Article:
If there’s one team that can relate to all that’s been thrown at the Thunder this season, it’s the Chicago Bulls.
They lost their best player to a season-ending injury. They traded their second-best player before the deadline. They brought in a new player in mid-season for relief.
It’s almost an exact match to the hand the Thunder’s been dealt, as Oklahoma City manages injuries to two starters, the continued recovery of Russell Westbrook and the integration of Caron Butler.
Bulls coach Tom Thibodeau can empathize with OKC’s adversity and said the Thunder’s post-All-Star slippage is natural.
“I think with the Thunder, because of the type of season that they’ve had where they built up a big cushion, every team usually is going to go through it at some point during the season,” Thibodeau said. “And then it’s how you manage it.”
Thibodeau said leaning on veteran leadership is vital for teams to sustain success during difficult times. And the Thunder, he said, has that.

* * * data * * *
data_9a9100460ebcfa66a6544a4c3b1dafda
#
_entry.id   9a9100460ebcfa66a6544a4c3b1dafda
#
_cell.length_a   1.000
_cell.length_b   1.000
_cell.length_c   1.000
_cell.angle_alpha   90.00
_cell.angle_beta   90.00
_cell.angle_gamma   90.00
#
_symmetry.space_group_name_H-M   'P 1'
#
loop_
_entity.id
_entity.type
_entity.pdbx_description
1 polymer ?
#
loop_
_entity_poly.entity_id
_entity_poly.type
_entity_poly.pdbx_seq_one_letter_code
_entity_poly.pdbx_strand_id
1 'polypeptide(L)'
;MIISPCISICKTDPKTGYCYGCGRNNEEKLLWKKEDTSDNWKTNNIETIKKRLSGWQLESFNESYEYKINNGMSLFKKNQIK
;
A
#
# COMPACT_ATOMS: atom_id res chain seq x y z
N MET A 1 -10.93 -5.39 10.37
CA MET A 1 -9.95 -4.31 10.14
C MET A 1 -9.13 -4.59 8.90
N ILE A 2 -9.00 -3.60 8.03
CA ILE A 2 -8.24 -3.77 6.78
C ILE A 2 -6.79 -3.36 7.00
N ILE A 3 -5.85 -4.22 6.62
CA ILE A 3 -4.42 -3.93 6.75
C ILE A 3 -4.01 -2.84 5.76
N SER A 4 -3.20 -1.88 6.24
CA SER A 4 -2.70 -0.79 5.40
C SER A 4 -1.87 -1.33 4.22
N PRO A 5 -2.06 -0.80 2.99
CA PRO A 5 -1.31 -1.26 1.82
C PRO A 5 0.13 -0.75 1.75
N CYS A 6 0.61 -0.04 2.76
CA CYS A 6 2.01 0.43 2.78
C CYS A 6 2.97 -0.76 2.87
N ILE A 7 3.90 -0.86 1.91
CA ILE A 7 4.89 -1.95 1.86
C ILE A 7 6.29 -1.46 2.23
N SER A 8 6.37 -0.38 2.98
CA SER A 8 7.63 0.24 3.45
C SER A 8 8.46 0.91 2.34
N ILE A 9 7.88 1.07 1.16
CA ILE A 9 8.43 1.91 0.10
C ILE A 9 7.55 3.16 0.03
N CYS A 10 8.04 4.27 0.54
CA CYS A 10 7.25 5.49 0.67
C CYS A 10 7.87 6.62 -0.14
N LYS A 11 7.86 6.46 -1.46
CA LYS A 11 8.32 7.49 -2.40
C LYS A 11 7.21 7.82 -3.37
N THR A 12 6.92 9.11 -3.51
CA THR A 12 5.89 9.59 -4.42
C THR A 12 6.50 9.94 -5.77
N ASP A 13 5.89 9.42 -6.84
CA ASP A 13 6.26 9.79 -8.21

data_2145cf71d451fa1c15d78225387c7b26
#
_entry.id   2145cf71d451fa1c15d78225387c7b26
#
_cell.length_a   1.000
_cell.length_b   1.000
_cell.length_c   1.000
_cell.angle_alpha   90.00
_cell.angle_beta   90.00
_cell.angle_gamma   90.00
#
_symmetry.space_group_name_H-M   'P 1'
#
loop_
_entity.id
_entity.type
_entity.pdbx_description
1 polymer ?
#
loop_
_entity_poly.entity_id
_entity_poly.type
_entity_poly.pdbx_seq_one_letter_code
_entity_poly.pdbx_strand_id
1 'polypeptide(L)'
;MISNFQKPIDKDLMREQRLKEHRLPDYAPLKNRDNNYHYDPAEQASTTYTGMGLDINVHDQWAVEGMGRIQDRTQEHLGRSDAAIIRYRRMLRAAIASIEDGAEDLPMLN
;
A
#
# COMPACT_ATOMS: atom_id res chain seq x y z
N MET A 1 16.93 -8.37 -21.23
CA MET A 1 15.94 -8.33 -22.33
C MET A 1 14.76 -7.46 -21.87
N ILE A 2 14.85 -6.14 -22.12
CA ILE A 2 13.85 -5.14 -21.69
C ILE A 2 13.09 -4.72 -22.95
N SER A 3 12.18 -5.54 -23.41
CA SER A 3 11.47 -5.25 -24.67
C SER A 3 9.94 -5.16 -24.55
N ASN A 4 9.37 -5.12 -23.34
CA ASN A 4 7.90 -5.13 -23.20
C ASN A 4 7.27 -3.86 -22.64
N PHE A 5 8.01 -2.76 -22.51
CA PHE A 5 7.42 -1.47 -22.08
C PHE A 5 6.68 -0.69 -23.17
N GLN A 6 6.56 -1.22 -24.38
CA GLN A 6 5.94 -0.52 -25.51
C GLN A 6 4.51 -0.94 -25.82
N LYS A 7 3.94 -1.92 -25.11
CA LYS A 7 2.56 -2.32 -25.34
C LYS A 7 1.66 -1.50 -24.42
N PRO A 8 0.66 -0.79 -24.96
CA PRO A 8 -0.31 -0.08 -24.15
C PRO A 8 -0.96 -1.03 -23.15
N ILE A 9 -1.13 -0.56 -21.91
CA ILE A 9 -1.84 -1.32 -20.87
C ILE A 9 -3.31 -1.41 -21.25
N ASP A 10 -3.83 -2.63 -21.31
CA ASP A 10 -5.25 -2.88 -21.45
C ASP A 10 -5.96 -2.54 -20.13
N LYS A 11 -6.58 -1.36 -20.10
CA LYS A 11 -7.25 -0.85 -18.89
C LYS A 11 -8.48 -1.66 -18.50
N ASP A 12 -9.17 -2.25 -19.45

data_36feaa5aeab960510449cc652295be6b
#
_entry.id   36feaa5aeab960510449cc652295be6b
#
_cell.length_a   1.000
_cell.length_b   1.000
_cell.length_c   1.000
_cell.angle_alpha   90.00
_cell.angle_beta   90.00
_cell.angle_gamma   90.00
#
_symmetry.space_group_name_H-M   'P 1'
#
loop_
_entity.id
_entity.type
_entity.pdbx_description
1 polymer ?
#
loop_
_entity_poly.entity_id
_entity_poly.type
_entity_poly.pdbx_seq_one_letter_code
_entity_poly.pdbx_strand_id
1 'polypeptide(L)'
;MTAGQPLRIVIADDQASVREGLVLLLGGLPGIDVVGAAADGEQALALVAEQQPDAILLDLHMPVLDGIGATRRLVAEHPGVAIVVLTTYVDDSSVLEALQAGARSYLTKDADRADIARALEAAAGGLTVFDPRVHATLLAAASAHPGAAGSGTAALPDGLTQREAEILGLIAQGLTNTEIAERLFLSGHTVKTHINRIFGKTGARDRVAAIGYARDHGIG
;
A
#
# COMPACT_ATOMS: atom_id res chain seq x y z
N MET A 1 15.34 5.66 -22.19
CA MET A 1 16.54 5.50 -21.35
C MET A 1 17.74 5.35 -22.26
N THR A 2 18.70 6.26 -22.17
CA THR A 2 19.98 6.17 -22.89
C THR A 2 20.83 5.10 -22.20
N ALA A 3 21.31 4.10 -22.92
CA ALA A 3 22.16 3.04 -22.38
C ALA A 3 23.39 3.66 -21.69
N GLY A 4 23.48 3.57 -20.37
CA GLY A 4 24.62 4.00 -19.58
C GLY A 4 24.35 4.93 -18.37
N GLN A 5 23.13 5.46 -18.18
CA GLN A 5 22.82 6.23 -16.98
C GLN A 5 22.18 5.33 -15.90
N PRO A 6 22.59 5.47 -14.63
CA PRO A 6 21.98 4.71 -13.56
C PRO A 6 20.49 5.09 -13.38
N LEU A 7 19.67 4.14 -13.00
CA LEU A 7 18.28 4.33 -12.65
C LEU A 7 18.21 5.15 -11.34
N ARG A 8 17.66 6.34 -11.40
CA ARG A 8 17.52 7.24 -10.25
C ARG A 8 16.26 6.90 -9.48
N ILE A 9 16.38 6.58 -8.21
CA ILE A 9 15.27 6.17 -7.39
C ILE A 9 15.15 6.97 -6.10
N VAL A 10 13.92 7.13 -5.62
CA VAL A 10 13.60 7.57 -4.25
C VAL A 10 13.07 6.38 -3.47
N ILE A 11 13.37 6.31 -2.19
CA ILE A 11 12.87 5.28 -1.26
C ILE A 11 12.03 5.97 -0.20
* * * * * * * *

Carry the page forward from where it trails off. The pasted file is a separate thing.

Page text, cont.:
“Often times what ends up happening is it does give you an opportunity to give other guys a chance and they grow,” Thibodeau said.
Despite its many obstacles, Chicago entered Monday’s game against the Thunder fourth in the Eastern Conference standings at 37-29. Thunder coach Scott Brooks said Thibodeau has done a great job of continuing to get the most out of his team.
“I have a lot of respect for him,” Brooks said. “I played for him on two different occasions when he was an assistant coach. Great coach. You just like guys that are passionate about the game, that care about his players and he brings it every night. You know what you’re going to get. Their consistency is what makes them successful.”